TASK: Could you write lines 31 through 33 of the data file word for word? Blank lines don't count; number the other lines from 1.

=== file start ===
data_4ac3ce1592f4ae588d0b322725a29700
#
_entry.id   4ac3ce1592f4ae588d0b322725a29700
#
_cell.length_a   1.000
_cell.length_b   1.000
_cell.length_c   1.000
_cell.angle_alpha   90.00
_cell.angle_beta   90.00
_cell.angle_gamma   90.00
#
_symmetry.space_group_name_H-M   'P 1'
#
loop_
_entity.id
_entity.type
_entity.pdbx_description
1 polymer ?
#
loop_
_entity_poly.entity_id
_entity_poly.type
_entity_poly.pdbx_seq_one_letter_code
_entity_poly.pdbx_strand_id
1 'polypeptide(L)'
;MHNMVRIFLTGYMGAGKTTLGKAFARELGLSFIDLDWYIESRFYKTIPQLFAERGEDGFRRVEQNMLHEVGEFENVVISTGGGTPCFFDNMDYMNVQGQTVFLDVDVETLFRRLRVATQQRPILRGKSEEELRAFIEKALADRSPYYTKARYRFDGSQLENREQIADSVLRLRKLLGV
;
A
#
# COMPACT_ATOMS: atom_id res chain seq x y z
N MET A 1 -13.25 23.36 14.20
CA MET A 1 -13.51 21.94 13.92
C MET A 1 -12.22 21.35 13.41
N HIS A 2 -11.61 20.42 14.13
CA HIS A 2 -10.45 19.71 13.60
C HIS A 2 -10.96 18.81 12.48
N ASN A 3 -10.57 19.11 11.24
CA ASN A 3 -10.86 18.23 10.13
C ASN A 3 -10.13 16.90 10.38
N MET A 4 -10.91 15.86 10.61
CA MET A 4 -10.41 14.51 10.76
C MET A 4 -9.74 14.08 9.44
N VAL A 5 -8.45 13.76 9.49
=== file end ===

N MET A 1 -13.25 23.36 14.20
CA MET A 1 -13.51 21.94 13.92
C MET A 1 -12.22 21.35 13.41